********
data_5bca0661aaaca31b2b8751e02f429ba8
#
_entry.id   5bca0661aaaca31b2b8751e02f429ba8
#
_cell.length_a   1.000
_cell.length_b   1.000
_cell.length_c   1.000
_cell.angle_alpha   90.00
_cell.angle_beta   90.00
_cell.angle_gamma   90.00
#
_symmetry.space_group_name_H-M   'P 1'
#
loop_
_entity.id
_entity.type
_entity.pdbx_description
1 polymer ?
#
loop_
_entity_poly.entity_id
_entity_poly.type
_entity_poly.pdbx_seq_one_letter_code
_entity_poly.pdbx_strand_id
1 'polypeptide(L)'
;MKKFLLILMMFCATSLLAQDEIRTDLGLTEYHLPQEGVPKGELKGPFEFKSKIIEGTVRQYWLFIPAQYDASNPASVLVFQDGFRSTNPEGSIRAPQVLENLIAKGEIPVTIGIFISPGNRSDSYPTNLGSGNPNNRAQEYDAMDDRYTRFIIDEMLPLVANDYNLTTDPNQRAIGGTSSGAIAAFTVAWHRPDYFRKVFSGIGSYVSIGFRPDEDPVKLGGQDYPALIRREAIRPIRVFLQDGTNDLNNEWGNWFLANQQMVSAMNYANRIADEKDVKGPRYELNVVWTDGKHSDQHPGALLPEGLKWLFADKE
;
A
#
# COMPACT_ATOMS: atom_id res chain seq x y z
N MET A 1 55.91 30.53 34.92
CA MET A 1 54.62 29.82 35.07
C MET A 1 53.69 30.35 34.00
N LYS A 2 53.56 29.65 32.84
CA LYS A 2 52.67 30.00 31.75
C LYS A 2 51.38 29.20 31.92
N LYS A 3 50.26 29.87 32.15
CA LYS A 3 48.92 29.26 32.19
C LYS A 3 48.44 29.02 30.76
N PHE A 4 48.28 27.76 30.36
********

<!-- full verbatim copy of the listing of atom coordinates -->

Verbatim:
data_5bca0661aaaca31b2b8751e02f429ba8
#
_entry.id   5bca0661aaaca31b2b8751e02f429ba8
#
_cell.length_a   1.000
_cell.length_b   1.000
_cell.length_c   1.000
_cell.angle_alpha   90.00
_cell.angle_beta   90.00
_cell.angle_gamma   90.00
#
_symmetry.space_group_name_H-M   'P 1'
#
loop_
_entity.id
_entity.type
_entity.pdbx_description
1 polymer ?
#
loop_
_entity_poly.entity_id
_entity_poly.type
_entity_poly.pdbx_seq_one_letter_code
_entity_poly.pdbx_strand_id
1 'polypeptide(L)'
;MKKFLLILMMFCATSLLAQDEIRTDLGLTEYHLPQEGVPKGELKGPFEFKSKIIEGTVRQYWLFIPAQYDASNPASVLVFQDGFRSTNPEGSIRAPQVLENLIAKGEIPVTIGIFISPGNRSDSYPTNLGSGNPNNRAQEYDAMDDRYTRFIIDEMLPLVANDYNLTTDPNQRAIGGTSSGAIAAFTVAWHRPDYFRKVFSGIGSYVSIGFRPDEDPVKLGGQDYPALIRREAIRPIRVFLQDGTNDLNNEWGNWFLANQQMVSAMNYANRIADEKDVKGPRYELNVVWTDGKHSDQHPGALLPEGLKWLFADKE
;
A
#
# COMPACT_ATOMS: atom_id res chain seq x y z
N MET A 1 55.91 30.53 34.92
CA MET A 1 54.62 29.82 35.07
C MET A 1 53.69 30.35 34.00
N LYS A 2 53.56 29.65 32.84
CA LYS A 2 52.67 30.00 31.75
C LYS A 2 51.38 29.20 31.92
N LYS A 3 50.26 29.87 32.15
CA LYS A 3 48.92 29.26 32.19
C LYS A 3 48.44 29.02 30.76
N PHE A 4 48.28 27.76 30.36